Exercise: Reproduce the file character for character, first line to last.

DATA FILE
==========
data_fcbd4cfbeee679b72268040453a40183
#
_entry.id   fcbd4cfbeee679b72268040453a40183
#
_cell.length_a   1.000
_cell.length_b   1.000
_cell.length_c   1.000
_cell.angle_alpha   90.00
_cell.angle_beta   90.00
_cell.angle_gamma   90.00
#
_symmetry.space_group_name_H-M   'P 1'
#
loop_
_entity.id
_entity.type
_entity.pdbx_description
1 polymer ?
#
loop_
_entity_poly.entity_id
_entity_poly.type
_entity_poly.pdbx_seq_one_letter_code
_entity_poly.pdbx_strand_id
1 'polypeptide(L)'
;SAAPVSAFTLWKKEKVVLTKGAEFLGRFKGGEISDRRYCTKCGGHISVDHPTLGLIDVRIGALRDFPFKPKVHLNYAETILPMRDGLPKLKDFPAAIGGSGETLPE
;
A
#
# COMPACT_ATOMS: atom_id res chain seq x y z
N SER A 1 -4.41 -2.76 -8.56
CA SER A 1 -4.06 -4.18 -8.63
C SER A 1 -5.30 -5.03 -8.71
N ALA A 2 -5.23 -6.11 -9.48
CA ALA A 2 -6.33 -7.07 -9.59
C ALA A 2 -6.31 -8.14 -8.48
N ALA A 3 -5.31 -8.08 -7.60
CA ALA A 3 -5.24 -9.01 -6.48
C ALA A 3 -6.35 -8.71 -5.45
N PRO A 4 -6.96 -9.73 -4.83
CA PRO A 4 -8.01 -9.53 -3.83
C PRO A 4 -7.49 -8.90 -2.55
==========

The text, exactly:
data_fcbd4cfbeee679b72268040453a40183
#
_entry.id   fcbd4cfbeee679b72268040453a40183
#
_cell.length_a   1.000
_cell.length_b   1.000
_cell.length_c   1.000
_cell.angle_alpha   90.00
_cell.angle_beta   90.00
_cell.angle_gamma   90.00
#
_symmetry.space_group_name_H-M   'P 1'
#
loop_
_entity.id
_entity.type
_entity.pdbx_description
1 polymer ?
#
loop_
_entity_poly.entity_id
_entity_poly.type
_entity_poly.pdbx_seq_one_letter_code
_entity_poly.pdbx_strand_id
1 'polypeptide(L)'
;SAAPVSAFTLWKKEKVVLTKGAEFLGRFKGGEISDRRYCTKCGGHISVDHPTLGLIDVRIGALRDFPFKPKVHLNYAETILPMRDGLPKLKDFPAAIGGSGETLPE
;
A
#
# COMPACT_ATOMS: atom_id res chain seq x y z
N SER A 1 -4.41 -2.76 -8.56
CA SER A 1 -4.06 -4.18 -8.63
C SER A 1 -5.30 -5.03 -8.71
N ALA A 2 -5.23 -6.11 -9.48
CA ALA A 2 -6.33 -7.07 -9.59
C ALA A 2 -6.31 -8.14 -8.48
N ALA A 3 -5.31 -8.08 -7.60
CA ALA A 3 -5.24 -9.01 -6.48
C ALA A 3 -6.35 -8.71 -5.45
N PRO A 4 -6.96 -9.73 -4.83
CA PRO A 4 -8.01 -9.53 -3.83
C PRO A 4 -7.49 -8.90 -2.55